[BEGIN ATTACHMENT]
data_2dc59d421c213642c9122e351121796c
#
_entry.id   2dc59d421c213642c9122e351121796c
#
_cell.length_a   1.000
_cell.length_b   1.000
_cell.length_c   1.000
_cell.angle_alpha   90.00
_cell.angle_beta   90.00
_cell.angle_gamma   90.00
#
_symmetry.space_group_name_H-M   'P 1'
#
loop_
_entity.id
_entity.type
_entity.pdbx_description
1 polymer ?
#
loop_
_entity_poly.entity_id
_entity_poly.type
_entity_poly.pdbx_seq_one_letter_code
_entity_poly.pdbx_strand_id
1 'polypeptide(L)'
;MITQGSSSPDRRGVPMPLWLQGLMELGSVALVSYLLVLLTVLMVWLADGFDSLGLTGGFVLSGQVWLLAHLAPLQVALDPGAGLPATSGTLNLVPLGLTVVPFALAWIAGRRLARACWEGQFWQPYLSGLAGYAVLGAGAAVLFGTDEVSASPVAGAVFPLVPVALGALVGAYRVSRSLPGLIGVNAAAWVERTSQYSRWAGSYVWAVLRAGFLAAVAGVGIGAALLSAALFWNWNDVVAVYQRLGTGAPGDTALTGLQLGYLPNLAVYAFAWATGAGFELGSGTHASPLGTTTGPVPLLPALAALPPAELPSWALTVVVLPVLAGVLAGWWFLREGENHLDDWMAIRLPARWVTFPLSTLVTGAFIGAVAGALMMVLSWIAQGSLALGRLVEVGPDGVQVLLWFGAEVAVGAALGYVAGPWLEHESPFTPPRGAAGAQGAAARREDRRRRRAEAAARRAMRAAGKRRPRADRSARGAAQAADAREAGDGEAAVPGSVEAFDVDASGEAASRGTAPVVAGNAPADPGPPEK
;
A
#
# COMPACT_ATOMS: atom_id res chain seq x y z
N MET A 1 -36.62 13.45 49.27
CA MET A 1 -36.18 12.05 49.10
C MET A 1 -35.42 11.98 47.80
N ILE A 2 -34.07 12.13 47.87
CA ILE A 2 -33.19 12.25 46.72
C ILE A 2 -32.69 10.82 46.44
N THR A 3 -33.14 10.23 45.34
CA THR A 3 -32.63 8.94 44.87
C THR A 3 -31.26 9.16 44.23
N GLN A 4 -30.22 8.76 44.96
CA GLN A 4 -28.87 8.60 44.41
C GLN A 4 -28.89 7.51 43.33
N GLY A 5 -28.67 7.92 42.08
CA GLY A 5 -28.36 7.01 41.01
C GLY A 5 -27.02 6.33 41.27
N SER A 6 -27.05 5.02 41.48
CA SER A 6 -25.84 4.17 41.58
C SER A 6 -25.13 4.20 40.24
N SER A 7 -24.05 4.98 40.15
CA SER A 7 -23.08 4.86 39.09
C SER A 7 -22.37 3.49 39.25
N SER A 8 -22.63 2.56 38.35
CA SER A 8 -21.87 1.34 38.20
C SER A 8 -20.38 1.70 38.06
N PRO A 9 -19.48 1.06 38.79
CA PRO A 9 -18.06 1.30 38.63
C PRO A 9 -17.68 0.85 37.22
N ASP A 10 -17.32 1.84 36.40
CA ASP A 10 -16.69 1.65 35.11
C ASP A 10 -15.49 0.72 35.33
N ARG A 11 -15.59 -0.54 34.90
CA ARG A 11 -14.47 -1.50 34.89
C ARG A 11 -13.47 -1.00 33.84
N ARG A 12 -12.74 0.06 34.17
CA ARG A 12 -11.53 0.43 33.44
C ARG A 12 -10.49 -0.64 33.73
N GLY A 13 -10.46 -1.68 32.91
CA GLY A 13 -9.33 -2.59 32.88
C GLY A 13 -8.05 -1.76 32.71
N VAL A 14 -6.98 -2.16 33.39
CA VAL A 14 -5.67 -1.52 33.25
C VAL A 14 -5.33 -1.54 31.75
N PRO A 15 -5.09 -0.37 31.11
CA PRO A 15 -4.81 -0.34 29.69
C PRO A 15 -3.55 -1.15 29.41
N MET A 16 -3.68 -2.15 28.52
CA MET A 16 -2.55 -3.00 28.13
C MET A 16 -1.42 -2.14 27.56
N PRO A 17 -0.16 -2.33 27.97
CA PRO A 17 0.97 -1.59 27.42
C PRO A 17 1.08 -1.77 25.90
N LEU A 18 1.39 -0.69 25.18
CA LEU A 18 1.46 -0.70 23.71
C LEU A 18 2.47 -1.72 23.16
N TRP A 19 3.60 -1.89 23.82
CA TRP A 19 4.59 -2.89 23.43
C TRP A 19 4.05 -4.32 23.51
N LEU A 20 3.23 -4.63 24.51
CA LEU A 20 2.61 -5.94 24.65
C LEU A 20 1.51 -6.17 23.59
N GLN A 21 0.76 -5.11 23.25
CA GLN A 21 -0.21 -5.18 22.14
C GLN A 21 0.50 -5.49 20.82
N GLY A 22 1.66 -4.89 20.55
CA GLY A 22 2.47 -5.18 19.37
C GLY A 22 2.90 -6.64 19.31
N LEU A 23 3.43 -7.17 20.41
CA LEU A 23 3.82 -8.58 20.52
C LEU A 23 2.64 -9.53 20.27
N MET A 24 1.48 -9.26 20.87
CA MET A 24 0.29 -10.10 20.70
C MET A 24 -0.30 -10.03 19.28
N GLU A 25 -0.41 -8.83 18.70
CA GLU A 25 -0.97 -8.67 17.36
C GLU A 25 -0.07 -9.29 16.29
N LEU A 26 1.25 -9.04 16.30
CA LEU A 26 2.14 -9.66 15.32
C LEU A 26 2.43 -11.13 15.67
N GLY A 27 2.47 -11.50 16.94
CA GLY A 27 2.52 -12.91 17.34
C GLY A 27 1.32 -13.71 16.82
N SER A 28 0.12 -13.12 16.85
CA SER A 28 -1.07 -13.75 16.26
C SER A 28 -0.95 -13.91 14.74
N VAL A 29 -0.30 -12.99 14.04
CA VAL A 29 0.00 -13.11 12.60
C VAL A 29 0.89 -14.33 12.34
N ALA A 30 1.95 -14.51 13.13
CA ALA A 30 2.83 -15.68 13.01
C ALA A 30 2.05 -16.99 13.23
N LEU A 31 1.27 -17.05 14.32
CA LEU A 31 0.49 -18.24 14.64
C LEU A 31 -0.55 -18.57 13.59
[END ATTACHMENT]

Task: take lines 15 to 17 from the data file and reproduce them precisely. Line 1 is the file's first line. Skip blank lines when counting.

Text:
_entity.id
_entity.type
_entity.pdbx_description